“New is not always good,” she said. “It’s the gateway to Manitoulin Island. It could be used as a walkway. Life changes when things are torn down, and the bridge is significant for Manitoulin Island.”

“Oh, God,” was the response of Bill Caesar, a huge fan of the bridge who has written a book about its first 100 years. “This is a lot of people’s heritage and they are going to be very upset with this decision.” When consultations had taken place as to what the bridge could be replaced with, Mr. Caesar suggested an immersion tunnel. “Build a tunnel on land and let the old one sit there.”

“When this hits Facebook, it’s going to be brutal,” Mr. Caesar said. 

Al MacNevin, mayor of the Town of Northeastern Manitoulin and the Islands (NEMI) stated, “At this point, the MTO is just asking for comments before going to the minister. Our council hasn’t seen the report yet.”

Mayor MacNevin said the issue and report would be on the NEMI council meeting agenda this week. “In my personal opinion, the option they have chosen seems to make sense, but it is the ministry that has the last say.”

Dianna Addley is a senior environmental planner with Stantec Consulting Ltd., which was retained to undertake a planning preliminary design and class environmental assessment (Class EA0) study for the Highway 6 Little Current Swing Bridge located in the Town of NEMI.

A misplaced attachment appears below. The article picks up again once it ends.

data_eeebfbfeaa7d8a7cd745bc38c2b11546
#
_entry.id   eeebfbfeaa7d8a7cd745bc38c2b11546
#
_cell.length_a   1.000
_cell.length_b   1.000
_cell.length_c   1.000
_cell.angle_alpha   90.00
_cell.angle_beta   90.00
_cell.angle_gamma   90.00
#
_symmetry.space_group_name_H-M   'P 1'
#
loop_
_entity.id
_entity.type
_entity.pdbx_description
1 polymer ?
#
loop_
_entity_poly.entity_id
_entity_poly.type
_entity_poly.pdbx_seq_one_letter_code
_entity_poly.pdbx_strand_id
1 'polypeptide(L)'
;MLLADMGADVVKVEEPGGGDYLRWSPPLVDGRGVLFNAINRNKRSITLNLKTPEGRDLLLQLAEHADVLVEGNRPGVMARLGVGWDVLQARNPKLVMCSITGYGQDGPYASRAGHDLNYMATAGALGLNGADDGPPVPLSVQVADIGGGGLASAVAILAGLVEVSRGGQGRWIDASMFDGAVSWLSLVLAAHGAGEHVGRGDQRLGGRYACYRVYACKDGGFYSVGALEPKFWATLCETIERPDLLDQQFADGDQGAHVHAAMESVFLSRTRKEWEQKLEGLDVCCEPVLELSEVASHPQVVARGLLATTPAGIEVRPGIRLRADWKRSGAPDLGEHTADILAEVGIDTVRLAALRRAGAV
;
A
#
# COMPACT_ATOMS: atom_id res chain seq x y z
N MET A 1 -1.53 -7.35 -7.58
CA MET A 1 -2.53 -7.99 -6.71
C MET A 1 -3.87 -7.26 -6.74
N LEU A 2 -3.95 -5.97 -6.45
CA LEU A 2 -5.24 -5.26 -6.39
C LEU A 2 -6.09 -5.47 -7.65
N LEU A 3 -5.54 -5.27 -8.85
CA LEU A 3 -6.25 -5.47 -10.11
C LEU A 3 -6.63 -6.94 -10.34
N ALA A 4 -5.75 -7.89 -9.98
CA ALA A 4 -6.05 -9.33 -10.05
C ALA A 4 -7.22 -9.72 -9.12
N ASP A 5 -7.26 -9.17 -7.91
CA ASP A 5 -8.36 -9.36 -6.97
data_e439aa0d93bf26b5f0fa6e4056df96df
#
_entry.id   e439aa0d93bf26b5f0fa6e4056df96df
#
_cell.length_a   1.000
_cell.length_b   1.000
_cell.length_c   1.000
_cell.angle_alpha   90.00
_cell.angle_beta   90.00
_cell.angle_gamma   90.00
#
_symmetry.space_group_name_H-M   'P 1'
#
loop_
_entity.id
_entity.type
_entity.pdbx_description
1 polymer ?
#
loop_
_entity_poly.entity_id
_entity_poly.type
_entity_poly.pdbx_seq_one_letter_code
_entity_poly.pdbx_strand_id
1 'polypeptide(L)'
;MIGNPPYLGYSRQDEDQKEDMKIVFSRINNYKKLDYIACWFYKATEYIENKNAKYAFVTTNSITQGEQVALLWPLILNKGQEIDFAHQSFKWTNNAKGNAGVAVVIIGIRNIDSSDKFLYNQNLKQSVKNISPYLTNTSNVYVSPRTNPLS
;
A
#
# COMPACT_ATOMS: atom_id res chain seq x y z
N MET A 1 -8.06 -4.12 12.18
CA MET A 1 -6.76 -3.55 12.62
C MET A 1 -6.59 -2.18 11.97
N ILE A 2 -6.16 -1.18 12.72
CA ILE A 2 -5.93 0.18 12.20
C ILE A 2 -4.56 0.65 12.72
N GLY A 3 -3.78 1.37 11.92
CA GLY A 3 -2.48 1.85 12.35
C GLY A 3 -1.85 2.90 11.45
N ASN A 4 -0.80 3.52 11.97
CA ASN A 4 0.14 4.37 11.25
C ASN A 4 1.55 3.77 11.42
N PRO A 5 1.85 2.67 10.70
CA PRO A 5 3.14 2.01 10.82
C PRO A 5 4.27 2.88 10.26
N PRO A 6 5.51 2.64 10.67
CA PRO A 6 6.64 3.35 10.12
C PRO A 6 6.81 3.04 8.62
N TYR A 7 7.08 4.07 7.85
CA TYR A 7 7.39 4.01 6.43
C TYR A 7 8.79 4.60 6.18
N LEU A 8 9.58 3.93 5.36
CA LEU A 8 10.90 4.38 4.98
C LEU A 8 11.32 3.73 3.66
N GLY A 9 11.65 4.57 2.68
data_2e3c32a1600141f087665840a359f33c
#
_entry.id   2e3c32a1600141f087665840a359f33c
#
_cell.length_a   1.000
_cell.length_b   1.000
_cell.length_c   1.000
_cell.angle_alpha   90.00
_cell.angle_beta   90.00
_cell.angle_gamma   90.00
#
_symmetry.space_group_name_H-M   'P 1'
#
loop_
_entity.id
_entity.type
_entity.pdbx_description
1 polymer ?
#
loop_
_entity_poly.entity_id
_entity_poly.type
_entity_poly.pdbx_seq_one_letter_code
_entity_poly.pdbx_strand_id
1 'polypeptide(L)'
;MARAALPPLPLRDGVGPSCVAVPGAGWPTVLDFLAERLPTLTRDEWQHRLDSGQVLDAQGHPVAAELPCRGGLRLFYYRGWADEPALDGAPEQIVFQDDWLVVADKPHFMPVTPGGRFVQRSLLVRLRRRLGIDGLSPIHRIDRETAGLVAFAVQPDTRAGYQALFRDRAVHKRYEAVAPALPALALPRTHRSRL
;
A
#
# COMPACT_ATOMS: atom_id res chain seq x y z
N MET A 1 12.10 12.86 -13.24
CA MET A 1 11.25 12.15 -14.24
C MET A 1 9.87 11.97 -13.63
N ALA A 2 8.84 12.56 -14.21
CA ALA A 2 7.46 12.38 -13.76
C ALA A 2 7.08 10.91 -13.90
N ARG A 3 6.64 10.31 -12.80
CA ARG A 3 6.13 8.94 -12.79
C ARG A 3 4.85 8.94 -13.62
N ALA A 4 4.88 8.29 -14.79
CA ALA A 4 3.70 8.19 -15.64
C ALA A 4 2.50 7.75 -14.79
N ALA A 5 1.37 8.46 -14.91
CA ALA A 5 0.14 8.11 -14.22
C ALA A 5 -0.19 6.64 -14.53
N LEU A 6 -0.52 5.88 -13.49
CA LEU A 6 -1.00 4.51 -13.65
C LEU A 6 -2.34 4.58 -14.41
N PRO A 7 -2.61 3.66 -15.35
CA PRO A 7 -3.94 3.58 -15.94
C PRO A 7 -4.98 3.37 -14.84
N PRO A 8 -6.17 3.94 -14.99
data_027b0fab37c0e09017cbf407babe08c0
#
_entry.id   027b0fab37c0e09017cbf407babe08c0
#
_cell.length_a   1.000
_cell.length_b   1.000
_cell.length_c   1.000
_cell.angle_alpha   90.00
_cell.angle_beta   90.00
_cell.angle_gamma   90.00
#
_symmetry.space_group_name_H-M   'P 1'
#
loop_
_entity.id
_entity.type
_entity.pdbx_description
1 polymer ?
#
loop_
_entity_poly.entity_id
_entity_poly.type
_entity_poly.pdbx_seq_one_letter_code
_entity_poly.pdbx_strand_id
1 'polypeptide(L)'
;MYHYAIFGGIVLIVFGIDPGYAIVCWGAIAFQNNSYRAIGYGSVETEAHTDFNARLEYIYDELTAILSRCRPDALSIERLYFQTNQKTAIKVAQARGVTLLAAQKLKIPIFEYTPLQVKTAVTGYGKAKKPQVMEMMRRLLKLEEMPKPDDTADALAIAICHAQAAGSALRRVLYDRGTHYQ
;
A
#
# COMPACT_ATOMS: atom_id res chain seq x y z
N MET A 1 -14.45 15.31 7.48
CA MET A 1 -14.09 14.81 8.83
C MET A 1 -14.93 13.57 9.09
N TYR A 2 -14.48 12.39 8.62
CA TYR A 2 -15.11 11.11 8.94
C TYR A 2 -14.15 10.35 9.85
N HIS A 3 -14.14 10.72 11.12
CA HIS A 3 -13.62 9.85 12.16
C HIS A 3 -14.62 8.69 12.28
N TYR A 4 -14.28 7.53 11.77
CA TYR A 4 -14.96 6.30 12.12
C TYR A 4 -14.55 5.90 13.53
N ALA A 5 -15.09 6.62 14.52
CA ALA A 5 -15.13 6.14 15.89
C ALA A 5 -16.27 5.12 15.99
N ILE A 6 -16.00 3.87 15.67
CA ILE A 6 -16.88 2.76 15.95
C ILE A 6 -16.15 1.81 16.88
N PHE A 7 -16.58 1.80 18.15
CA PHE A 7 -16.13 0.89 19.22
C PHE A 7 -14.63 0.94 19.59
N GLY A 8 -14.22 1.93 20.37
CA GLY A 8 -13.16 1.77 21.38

“The bridge provides the only year-round highway access between the community of Little Current and Manitoulin Island and the mainland areas of Northern Ontario. As the existing bridge is nearing the end of its service life, the purpose of this study was to identify a recommended option that addresses current and future transportation needs at the bridge crossing,” Ms. Addley wrote in a January 7 letter to Island municipalities and First Nations.  

The recommended plan includes the removal of the existing Highway 6 Little Current swing bridge following construction of the new bridge, Ms. Addley wrote. “The existing bridge is the oldest and longest known example of a swing bridge within the province and has been identified by MTO as a Provincial Heritage Property of Provincial Significance (PHPPS) under section 25.2 of the Ontario Heritage Act (OHA) and MTO must comply with the 2010 Standards and Guidelines (standards and guidelines) for Conservation of Provincial Heritage Properties pursuant to Part 111.1, section 25.2, of the OHA.”